I give hundreds of speeches and lectures each year on subjects as varied as “Civil Liberties in Wartime” to “Strategies for Winning Fiction Contests” to “The History of the Medicinal Beer Movement.” Sometimes, I know a lot about the subjects on which I speak; on other occasions, I have mastered the material only hours before the presentation. The cardinal rule of public speaking is to remember that your audience assumes you know more about the subject of your speech than they do. I have also found the following three rules have helped me to avoid my share of rancid vegetables:
1. Always begin with a joke. Tell your audience that it’s a joke. This cues them to laugh, even if you’re not funny.
2. Always conclude with a piece of practical advice. People only remember the last five minutes of your presentation; if you end with a tidbit of concrete wisdom, they’ll feel they got their money’s worth.
3. End early. If you’re assigned an hour, and you give a brilliant speech that runs 1:01, all people will remember is that you ran over. If you give a dreadful speech that runs thirty minutes, people will say, “He wasn’t half bad and he got us out on time.”
And above all, don’t picture your audience naked. This advice works in the movies, but only because the actors receiving the advice are speaking to other movie stars. Instead, I recommend picturing your audience with as little exposed flesh as possible.
Jacob M. Appel is the author of the novels The Man Who Wouldn’t Stand Up (2012), which won the Dundee International Book Award, and The Biology of Luck (2013). His short fiction has appeared in more than two hundred literary journals including Gettysburg Review, Michigan Quarterly Review, and Virginia Quarterly Review. Jacob holds an MFA in fiction from New York University and an MFA in playwriting from Queen College-CUNY. He practices medicine in New York City.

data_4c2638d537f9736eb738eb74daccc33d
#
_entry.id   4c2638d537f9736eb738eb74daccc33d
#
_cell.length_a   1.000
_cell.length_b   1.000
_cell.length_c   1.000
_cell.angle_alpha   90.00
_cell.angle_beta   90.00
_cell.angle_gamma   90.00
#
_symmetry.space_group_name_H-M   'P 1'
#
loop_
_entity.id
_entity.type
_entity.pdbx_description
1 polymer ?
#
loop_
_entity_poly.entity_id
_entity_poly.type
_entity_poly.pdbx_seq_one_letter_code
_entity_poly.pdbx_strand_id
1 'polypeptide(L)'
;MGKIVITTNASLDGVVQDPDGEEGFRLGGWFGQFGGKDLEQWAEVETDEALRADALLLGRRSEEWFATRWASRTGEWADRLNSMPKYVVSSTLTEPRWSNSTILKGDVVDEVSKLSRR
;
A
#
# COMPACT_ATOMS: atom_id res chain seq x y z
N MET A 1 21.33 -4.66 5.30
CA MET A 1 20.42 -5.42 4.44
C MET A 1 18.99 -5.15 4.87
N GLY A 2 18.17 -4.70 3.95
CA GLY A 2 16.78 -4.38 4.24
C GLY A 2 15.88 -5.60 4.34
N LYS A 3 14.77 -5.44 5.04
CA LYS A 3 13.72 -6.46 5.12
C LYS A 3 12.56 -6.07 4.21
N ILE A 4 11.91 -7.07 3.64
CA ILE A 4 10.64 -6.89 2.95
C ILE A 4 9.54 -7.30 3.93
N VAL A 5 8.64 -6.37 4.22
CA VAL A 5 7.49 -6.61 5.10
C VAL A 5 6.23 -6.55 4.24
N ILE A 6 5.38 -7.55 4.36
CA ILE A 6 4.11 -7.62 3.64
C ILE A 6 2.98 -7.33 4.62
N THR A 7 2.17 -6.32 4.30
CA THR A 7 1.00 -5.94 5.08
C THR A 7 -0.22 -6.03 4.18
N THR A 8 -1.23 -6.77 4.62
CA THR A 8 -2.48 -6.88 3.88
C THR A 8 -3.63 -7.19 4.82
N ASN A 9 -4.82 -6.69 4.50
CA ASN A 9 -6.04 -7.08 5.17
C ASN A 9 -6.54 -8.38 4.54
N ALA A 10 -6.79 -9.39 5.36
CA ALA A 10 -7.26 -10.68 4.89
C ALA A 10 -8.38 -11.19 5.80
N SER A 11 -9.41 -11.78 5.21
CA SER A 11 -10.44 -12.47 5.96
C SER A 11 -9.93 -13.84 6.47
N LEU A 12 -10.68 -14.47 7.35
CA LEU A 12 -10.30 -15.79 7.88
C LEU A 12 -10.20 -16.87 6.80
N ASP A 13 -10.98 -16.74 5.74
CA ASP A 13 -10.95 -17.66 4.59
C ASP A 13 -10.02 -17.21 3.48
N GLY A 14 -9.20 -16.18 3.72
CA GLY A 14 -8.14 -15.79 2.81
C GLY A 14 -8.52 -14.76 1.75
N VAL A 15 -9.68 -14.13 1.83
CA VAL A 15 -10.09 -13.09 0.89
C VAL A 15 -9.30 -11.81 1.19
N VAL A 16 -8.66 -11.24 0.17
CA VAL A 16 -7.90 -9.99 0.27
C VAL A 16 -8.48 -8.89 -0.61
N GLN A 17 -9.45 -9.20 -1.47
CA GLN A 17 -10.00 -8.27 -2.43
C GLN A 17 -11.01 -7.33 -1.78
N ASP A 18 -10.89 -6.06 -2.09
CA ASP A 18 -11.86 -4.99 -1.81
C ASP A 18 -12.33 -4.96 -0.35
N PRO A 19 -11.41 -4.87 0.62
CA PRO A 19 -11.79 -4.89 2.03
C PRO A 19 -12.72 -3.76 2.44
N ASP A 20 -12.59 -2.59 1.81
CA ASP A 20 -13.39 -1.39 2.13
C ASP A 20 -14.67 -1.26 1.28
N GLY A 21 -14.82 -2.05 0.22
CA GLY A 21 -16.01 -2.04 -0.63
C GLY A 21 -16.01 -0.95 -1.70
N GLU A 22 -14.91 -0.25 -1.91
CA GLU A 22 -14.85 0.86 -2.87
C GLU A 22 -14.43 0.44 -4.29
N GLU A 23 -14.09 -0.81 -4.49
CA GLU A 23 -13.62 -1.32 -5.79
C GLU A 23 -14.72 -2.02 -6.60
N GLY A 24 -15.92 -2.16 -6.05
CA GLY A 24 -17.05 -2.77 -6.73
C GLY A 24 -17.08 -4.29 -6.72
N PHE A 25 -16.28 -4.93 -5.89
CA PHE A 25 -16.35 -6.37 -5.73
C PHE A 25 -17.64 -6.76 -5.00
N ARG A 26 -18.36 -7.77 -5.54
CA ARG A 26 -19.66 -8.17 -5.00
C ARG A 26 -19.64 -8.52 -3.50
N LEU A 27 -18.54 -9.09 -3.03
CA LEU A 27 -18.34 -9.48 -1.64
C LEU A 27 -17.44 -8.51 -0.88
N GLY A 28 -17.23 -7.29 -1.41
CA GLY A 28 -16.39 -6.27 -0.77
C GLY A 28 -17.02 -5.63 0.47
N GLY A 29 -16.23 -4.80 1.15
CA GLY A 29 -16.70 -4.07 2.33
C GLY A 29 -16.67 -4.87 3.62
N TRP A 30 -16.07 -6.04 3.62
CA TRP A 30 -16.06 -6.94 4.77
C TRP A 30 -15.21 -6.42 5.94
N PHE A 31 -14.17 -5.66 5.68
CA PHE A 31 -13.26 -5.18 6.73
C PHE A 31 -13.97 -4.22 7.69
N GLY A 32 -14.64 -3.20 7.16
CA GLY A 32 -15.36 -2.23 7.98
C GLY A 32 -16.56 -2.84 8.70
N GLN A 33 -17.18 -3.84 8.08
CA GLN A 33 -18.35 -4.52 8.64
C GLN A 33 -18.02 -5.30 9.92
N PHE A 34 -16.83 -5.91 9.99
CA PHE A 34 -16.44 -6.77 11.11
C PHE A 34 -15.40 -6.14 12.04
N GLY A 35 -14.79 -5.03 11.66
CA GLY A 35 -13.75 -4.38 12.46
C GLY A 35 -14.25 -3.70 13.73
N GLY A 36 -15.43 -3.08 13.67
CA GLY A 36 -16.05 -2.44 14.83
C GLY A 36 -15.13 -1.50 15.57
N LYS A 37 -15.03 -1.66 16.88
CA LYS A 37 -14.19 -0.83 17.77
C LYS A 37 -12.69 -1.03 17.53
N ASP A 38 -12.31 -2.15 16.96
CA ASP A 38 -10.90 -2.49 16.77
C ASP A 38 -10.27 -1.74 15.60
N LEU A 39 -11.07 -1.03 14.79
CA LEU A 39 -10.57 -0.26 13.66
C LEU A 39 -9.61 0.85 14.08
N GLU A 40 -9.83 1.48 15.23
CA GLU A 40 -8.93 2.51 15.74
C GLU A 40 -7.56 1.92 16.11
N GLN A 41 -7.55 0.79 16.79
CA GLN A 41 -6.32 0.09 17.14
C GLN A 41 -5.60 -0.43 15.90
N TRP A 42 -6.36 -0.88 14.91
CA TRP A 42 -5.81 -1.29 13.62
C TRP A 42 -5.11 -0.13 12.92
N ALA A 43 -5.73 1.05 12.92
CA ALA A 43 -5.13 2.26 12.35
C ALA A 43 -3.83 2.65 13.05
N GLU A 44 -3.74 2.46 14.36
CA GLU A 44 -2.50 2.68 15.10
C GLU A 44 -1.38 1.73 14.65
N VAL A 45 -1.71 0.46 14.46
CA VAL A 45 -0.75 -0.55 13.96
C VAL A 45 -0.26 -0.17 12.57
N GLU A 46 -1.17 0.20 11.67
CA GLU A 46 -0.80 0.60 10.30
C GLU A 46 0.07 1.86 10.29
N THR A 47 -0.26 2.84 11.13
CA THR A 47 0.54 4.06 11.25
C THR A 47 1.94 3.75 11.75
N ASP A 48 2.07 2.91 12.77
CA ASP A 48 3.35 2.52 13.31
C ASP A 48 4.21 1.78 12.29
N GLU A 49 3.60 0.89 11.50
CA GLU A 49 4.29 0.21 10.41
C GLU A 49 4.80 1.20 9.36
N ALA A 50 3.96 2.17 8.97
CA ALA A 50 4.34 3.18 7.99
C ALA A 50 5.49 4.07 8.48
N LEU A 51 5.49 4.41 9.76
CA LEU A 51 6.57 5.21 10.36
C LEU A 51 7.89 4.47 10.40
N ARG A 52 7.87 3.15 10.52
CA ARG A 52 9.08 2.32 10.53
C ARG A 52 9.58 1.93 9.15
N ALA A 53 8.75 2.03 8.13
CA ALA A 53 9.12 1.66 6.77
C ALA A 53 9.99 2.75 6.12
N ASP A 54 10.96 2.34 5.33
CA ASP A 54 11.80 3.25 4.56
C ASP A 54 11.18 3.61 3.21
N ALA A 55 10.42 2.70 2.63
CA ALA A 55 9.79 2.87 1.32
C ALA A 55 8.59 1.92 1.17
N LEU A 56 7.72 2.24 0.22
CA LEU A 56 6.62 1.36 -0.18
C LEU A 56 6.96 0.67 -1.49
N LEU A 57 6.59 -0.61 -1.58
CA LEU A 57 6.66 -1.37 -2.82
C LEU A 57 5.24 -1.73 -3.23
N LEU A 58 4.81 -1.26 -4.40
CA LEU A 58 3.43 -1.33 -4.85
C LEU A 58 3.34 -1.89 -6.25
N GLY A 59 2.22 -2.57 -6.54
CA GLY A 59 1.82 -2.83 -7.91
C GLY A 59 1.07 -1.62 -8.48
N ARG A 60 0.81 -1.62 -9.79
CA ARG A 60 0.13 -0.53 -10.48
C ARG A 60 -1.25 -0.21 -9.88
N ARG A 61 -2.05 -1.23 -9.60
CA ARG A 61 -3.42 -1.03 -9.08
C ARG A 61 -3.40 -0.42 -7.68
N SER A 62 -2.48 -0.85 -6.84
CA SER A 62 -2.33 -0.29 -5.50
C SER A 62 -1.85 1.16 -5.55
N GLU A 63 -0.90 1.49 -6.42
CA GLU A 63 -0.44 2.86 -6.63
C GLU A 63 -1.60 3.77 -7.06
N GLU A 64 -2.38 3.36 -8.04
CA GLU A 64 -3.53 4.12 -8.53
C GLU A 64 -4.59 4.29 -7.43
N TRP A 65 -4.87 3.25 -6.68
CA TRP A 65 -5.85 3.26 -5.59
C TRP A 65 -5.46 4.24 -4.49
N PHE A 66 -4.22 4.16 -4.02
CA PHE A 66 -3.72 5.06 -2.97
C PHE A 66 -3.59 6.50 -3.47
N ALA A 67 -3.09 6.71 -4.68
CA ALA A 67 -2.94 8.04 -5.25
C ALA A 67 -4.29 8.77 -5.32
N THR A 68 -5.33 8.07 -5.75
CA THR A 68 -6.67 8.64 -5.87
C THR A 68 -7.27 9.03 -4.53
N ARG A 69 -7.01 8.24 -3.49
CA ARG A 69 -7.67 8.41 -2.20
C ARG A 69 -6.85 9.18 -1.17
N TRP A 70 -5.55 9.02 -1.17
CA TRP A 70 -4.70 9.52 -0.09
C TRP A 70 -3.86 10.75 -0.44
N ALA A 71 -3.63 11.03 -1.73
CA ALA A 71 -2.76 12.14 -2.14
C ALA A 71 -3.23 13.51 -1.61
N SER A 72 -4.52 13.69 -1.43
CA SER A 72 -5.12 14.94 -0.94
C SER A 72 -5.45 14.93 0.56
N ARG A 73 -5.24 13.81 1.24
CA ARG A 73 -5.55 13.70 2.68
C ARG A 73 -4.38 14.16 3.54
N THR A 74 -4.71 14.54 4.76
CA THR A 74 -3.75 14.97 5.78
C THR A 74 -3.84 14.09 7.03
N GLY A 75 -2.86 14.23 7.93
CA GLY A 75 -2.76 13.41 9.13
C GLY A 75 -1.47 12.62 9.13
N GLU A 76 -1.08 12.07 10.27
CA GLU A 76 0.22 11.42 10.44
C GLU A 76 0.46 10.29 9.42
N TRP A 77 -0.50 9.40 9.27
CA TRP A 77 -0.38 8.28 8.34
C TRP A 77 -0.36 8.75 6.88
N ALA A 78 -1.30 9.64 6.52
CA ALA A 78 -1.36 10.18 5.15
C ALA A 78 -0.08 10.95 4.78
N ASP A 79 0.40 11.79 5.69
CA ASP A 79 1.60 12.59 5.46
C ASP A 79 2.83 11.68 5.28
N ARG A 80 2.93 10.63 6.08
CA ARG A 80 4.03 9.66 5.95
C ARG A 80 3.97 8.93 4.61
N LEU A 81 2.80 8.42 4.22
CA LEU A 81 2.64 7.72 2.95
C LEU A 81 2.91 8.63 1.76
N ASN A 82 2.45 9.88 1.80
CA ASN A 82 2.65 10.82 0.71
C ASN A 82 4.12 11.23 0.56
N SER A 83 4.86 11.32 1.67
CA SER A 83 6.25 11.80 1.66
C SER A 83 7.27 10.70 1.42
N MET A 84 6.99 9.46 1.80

Jacob M. Appel’s new book:
The Biology of Luck
Odd-job queen Starshine Hart is about to go on somebody else’s perfect date. At 29, the usually carefree Starshine has realized that it is easier to start sleeping with a man than to stop. Her lovers include one of the last underground members of the Weathermen and the dilettante heir to a lawn chair magnate. Both men have staked their romantic future on her. Her only respite is her impending dinner with the nonthreatening but unattractive tour guide Larry Bloom. But Larry, too, has a stake in her future. He has written a book about their impending dinner in which he fantasizes about Starshine’s life on the day he wins her heart.
Where to find it: Elephant Rock Books